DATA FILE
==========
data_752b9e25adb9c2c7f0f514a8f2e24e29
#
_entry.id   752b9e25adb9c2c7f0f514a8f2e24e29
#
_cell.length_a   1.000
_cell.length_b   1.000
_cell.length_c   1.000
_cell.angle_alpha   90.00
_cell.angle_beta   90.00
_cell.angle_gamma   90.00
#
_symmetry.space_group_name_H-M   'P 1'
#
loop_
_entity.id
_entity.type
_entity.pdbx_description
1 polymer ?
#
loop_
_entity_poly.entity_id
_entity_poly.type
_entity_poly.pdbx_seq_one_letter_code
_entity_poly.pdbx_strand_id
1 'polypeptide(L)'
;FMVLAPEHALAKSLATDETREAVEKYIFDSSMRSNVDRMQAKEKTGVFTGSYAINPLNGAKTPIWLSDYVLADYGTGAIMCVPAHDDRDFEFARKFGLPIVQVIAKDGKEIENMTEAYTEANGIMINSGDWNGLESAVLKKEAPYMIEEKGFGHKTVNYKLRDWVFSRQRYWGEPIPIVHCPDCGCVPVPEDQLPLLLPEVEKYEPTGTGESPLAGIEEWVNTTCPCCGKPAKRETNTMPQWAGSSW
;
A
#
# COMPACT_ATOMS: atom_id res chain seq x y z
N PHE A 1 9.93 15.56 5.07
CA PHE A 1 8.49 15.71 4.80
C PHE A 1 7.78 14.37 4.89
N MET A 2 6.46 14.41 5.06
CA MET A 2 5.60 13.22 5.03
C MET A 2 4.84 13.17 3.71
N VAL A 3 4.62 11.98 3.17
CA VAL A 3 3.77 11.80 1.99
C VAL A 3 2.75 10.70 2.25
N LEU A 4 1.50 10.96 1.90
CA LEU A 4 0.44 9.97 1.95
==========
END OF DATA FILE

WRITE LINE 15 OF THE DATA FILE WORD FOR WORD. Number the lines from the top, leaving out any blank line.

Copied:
_entity.id